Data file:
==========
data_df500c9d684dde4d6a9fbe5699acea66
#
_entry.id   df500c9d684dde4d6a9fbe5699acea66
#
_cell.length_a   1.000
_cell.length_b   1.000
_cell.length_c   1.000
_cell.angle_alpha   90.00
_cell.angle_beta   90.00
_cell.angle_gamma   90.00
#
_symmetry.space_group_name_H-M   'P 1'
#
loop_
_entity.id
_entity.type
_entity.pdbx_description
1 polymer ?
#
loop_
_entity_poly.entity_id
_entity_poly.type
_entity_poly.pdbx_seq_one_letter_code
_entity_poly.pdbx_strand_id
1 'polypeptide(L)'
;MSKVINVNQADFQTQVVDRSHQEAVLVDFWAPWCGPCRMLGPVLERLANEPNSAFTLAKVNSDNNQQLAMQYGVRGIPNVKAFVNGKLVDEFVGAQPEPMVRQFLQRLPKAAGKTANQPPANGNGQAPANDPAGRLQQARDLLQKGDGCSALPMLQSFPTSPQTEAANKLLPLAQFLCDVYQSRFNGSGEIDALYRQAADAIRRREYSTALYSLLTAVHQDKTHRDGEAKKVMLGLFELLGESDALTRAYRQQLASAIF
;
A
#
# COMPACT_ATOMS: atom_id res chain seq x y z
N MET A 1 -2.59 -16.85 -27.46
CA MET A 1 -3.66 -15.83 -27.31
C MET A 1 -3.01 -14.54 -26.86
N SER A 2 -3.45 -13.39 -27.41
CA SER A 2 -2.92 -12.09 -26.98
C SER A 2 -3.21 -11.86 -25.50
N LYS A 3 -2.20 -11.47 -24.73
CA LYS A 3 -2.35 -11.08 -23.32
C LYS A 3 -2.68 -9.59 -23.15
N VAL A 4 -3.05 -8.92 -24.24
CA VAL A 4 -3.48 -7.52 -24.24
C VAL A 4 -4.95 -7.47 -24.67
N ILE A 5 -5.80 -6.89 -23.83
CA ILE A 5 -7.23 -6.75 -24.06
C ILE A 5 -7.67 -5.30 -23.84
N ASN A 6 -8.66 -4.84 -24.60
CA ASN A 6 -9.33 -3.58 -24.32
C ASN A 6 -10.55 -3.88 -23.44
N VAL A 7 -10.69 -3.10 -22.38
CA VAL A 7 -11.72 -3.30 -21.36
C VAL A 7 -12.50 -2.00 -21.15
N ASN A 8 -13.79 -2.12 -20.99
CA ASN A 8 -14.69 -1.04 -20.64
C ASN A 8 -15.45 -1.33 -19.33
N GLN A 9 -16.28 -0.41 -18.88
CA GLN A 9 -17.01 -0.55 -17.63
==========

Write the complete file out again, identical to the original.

data_df500c9d684dde4d6a9fbe5699acea66
#
_entry.id   df500c9d684dde4d6a9fbe5699acea66
#
_cell.length_a   1.000
_cell.length_b   1.000
_cell.length_c   1.000
_cell.angle_alpha   90.00
_cell.angle_beta   90.00
_cell.angle_gamma   90.00
#
_symmetry.space_group_name_H-M   'P 1'
#
loop_
_entity.id
_entity.type
_entity.pdbx_description
1 polymer ?
#
loop_
_entity_poly.entity_id
_entity_poly.type
_entity_poly.pdbx_seq_one_letter_code
_entity_poly.pdbx_strand_id
1 'polypeptide(L)'
;MSKVINVNQADFQTQVVDRSHQEAVLVDFWAPWCGPCRMLGPVLERLANEPNSAFTLAKVNSDNNQQLAMQYGVRGIPNVKAFVNGKLVDEFVGAQPEPMVRQFLQRLPKAAGKTANQPPANGNGQAPANDPAGRLQQARDLLQKGDGCSALPMLQSFPTSPQTEAANKLLPLAQFLCDVYQSRFNGSGEIDALYRQAADAIRRREYSTALYSLLTAVHQDKTHRDGEAKKVMLGLFELLGESDALTRAYRQQLASAIF
;
A
#
# COMPACT_ATOMS: atom_id res chain seq x y z
N MET A 1 -2.59 -16.85 -27.46
CA MET A 1 -3.66 -15.83 -27.31
C MET A 1 -3.01 -14.54 -26.86
N SER A 2 -3.45 -13.39 -27.41
CA SER A 2 -2.92 -12.09 -26.98
C SER A 2 -3.21 -11.86 -25.50
N LYS A 3 -2.20 -11.47 -24.73
CA LYS A 3 -2.35 -11.08 -23.32
C LYS A 3 -2.68 -9.59 -23.15
N VAL A 4 -3.05 -8.92 -24.24
CA VAL A 4 -3.48 -7.52 -24.24
C VAL A 4 -4.95 -7.47 -24.67
N ILE A 5 -5.80 -6.89 -23.83
CA ILE A 5 -7.23 -6.75 -24.06
C ILE A 5 -7.67 -5.30 -23.84
N ASN A 6 -8.66 -4.84 -24.60
CA ASN A 6 -9.33 -3.58 -24.32
C ASN A 6 -10.55 -3.88 -23.44
N VAL A 7 -10.69 -3.10 -22.38
CA VAL A 7 -11.72 -3.30 -21.36
C VAL A 7 -12.50 -2.00 -21.15
N ASN A 8 -13.79 -2.12 -20.99
CA ASN A 8 -14.69 -1.04 -20.64
C ASN A 8 -15.45 -1.33 -19.33
N GLN A 9 -16.28 -0.41 -18.88
CA GLN A 9 -17.01 -0.55 -17.63